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Mark Bassett

For a long, long time, I struggled with being really hard on myself and never being satisfied with what I have accomplished or things that I have done.  

Despite what people viewed from the outside as success – between my career at Dow and Hemlock Semiconductor, being married, now at this point for 36 years, and having a wonderful family with seven kids who are all successful ­– I always felt like I was a failure.  

I felt that I should have been a better husband, a better father, a better friend and so on. I was granted a lot of gifts in the role I’m in. Despite having what many people consider to be a successful career, I considered it to be a failure because I didn't maximize the gifts that I had been given.  

There were people around me that would say, “What the hell are you talking about? That’s crazy.”   It got to the point where I would go home in tears from work, thinking that I was a failure and that I wasted all my God-given talent. I felt I should have done so much more with what I'd been given.  

I had also convinced myself of this weird and very damaging self-imagery. I used to call myself a beautiful freak. That stemmed from the belief that while I had been given some really amazing gifts that allowed me to do some really amazing things with my mind, I lacked in other areas.  

I think of everyone in the world on a bell curve distribution. If you take the entire population, the vast majority of people are kind of average at everything. The more exceptional you are with certain things, the more flawed you are with other things. So, I saw myself as super exceptional at certain things and super flawed at other things.  

While people liked being around me at work, I helped others in their success, I was a good coach and mentor, and I cared about my employees – I believed at the core of it, I wasn't really a very likable person.   And that's a miserable way of going through life, really.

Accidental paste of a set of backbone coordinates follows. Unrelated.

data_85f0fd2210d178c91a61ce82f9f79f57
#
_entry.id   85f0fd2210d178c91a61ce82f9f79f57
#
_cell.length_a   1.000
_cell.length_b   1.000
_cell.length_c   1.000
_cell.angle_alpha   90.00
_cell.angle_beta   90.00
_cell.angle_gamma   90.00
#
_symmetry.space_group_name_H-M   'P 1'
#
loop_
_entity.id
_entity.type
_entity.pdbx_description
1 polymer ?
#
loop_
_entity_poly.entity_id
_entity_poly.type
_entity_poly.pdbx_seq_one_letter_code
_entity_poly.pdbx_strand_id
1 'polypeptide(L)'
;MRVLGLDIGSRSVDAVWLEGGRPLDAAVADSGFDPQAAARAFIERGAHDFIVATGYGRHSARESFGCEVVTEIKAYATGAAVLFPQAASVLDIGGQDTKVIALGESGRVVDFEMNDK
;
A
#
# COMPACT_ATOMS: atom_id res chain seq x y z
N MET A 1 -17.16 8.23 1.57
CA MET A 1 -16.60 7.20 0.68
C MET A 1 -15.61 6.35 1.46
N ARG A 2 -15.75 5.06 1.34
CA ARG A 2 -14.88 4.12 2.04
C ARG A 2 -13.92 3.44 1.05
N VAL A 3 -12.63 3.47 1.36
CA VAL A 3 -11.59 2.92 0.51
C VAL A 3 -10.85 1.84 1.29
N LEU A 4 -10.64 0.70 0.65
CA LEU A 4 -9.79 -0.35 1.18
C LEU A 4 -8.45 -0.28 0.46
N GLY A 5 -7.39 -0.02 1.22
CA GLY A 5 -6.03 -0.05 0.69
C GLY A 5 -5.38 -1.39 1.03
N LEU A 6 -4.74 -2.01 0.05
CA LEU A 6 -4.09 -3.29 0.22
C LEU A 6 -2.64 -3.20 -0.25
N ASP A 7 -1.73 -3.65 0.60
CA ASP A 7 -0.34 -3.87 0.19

Ultimately, I decided to go to therapy about six years ago. Through a lot of time and hard work, I've gotten through a lot of that. It's helped me be more realistic about who I am and what I've done. I have a much more balanced view of myself and the world we live in. Now, I exist more in peace and happiness, instead of constantly never being satisfied, no matter what I did.  

I still go once or twice a month; not that I’m in the same space I was in before. It’s just really nice to go and have someone to talk to who will listen in a non-judgmental way, no matter what you say.  

I think the process of going to therapy has helped me be much more patient. I find I’m much more accepting of situations and much less reactionary than I used to be. It’s made me more aware of certain situations and the impact I have on others. I don’t respond negatively or quickly without thinking things through and it has helped me to have a much more balanced view of the world.  

There’s nothing to be afraid of about working through situations or hard times like this. It’s been tremendously beneficial for me and I’m someone who many people consider to be a successful person.  

A lot of people go to therapy and my family has as well. My wife has gone to therapy and we have seven kids and a number of them have gone as well. It’s allowed us to be at peace with where we are and better able to handle certain situations. I would absolutely say that it’s been a positive and fruitful experience for all of us.  

It's also given me the impetus to do some things I probably wouldn't have done before. One of the things that my therapist has really encouraged me to do is focus on things that make me happy.  

With therapy, there have been a lot of times that my therapist pushed me to do things I may not have normally done without some encouragement and helped get me out of my comfort zone. I think it’s been very beneficial when it's all said and done.

-Mark Bassett

Retired CEO of Hemlock Semiconductor

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